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New insurance scheme targets river pollution:

Jiangsu government launched a month-long promotional campaign on 1 June to increase awareness of a government-backed insurance scheme to cover the costs of river pollution and clean-up before it comes into full operation in July. It is now compulsory for vessels carrying oil and chemicals in the province to take out policies that cover against clean-up of pollution caused by collision or leakage. The scheme will eventually be extended to all types of vessel in the waters of Jiangsu, the busiest stretch of the Yangtze.
The policy, initiated by the Jiangsu Marine Safety Bureau, Jiangsu Environment Protection Bureau and two other government bodies and issued by four major Chinese insurance companies, will be opened to vessels below 1,000 dwt, which are not normally covered by insurance policies. Trials began last November and 1,200 vessels signed up within a month.
Government officials hope that the scheme will increase public awareness of responsibilities towards the river, bring in financial resources to clean up pollution and improve the emergency response mechanism.

Wuhan private terminals urged to open up:

Wuhan Port Authority has urged privately-owned terminals to be opened up to outside users. Fourteen out of the 16 planned terminal projects included in the blueprint of Wuhan New Harbour will be built by companies and the city’s port authorities hope that these private owners will open their terminals to common use so as to better utilise the shoreline.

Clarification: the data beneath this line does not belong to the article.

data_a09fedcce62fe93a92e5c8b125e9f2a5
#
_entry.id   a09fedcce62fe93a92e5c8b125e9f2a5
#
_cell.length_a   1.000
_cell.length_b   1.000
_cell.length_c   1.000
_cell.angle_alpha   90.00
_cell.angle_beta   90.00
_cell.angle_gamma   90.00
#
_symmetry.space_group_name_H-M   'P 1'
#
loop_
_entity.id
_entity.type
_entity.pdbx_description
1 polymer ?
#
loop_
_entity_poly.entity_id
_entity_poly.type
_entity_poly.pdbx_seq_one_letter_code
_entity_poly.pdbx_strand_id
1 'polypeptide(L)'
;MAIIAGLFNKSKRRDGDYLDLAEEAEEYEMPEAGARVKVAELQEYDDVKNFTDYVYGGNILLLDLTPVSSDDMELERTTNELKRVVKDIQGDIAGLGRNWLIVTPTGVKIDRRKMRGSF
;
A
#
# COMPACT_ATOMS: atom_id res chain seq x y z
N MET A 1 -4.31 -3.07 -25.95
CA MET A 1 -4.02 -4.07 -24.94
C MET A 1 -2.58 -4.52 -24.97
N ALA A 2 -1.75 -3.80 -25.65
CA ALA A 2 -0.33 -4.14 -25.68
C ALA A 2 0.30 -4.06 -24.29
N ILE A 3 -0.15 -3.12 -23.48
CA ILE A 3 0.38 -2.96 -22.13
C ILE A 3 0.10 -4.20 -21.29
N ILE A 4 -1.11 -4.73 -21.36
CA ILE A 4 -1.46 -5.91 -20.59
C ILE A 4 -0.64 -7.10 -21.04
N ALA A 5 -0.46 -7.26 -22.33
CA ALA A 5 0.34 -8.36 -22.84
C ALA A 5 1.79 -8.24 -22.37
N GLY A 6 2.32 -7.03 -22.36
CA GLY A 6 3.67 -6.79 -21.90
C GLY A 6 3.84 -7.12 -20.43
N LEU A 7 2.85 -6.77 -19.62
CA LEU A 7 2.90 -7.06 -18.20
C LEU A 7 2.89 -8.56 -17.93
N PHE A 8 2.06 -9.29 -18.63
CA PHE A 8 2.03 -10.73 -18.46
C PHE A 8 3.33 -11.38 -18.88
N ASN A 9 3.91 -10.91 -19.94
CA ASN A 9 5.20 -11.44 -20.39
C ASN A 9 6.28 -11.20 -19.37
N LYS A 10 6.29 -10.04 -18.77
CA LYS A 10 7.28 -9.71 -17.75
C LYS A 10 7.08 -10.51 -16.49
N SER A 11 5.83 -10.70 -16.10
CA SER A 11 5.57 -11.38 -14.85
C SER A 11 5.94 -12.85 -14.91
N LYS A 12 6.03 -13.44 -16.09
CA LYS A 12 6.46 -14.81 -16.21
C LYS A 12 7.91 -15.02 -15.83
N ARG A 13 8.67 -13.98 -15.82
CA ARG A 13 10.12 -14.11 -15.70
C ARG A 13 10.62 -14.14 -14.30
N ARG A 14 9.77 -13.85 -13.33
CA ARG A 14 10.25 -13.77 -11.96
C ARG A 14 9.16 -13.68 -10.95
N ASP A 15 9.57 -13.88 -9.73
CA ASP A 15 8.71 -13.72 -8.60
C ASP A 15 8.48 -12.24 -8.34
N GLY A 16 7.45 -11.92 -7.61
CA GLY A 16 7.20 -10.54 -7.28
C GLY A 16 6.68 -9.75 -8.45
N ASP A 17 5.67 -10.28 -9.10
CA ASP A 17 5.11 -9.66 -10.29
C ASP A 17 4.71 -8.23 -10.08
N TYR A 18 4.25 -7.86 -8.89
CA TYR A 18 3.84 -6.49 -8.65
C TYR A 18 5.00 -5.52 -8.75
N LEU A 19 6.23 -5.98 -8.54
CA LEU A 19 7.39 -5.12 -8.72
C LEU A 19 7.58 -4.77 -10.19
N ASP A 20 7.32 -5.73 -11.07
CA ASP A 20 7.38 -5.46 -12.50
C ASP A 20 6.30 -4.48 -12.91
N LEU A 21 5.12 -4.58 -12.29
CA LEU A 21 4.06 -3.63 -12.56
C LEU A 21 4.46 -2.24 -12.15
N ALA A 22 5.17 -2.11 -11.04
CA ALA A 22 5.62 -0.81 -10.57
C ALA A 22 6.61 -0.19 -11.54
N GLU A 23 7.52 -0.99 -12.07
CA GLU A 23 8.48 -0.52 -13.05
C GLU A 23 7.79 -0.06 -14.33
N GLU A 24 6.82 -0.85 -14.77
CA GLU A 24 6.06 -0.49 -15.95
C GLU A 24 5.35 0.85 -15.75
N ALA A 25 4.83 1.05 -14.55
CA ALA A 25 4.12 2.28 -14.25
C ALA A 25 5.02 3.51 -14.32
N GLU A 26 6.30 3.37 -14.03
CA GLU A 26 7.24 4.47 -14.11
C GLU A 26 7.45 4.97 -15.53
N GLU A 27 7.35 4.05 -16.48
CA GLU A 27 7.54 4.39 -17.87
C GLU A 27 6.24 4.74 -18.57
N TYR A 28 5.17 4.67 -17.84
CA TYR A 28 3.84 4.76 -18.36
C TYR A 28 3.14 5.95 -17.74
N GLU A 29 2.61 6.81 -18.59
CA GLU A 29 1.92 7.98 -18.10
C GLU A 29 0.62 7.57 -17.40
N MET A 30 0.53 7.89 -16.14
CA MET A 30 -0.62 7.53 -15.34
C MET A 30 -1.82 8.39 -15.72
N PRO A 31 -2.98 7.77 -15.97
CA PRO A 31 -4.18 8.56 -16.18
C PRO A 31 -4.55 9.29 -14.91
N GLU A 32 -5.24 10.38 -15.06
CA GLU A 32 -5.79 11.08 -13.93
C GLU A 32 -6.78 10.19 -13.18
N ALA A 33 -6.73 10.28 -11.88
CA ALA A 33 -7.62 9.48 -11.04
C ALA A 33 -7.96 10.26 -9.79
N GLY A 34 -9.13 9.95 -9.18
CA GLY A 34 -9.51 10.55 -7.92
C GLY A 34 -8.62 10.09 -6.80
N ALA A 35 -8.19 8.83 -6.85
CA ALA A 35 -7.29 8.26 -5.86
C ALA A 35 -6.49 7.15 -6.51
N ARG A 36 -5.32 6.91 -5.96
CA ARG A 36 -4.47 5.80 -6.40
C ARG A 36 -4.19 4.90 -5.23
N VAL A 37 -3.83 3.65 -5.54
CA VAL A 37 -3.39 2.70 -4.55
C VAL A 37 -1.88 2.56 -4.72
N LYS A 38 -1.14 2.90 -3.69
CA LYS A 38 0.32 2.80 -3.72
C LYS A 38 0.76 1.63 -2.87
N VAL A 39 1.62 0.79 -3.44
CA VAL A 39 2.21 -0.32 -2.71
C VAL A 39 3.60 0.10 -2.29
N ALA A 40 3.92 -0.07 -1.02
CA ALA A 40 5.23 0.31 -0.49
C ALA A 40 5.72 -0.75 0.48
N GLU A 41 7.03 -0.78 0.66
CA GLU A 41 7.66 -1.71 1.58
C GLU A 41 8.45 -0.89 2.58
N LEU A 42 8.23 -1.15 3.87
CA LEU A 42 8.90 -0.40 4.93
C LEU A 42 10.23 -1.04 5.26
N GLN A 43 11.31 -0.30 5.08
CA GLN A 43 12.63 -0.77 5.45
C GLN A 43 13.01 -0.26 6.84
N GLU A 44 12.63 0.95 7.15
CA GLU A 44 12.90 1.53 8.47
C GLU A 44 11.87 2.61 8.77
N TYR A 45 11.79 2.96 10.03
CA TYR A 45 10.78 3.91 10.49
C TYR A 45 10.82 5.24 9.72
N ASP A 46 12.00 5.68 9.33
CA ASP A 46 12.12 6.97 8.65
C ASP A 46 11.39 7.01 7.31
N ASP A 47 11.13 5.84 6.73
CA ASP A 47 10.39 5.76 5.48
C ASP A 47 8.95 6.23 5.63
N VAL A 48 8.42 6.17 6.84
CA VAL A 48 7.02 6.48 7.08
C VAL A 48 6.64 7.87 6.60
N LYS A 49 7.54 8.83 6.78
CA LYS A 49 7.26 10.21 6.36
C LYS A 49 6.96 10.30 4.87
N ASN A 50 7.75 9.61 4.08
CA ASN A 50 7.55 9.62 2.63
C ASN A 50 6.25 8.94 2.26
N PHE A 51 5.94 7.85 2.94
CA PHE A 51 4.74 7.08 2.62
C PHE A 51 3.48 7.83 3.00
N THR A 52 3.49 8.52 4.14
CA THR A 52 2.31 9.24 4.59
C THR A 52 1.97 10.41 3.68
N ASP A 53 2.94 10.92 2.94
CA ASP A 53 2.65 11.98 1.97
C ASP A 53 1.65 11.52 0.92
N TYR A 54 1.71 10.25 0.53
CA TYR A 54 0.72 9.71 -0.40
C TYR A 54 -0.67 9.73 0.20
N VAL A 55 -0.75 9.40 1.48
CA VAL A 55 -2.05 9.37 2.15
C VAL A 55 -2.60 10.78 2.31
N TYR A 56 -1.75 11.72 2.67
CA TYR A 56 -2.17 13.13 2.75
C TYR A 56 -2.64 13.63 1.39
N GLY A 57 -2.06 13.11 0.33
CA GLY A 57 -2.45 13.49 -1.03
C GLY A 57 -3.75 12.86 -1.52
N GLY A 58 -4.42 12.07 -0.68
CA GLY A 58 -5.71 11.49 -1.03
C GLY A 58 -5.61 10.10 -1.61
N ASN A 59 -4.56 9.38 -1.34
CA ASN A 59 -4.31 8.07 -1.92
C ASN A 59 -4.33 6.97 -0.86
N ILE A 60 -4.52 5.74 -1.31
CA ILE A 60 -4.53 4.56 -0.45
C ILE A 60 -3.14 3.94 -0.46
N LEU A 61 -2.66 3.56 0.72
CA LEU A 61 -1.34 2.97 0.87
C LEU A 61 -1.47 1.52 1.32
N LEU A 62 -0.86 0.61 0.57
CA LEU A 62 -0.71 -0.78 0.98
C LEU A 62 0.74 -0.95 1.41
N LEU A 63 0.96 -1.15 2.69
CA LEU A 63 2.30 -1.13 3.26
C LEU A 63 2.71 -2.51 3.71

Historically, major Chinese manufacturing companies were allowed to build terminals for their own use. However, Wuhan’s rapid industrialisation over the past decade means that the shoreline available for building common-user terminals has become scarcer.
According to Mr Chen Haihong, director of Wuhan Port Authority’s terminals division, the government is committed to helping companies obtain loans for terminal building projects, but urges that they are operated like common-user terminals. One company, for example, has built a terminal that can accommodate 5,000 dwt vessels, but its own fleet are all 3,000 dwt vessels.
“This is a waste of non-renewable resources such as our shorelines,” he was quoted as saying.
In Jingzhou, another major Yangtze port city in Hubei, the port authorities have ruled out the possibility of approving future privately-owned terminals on the principle that shorelines are non-renewable state assets that require special care.

Shanghai arbitration centre launched: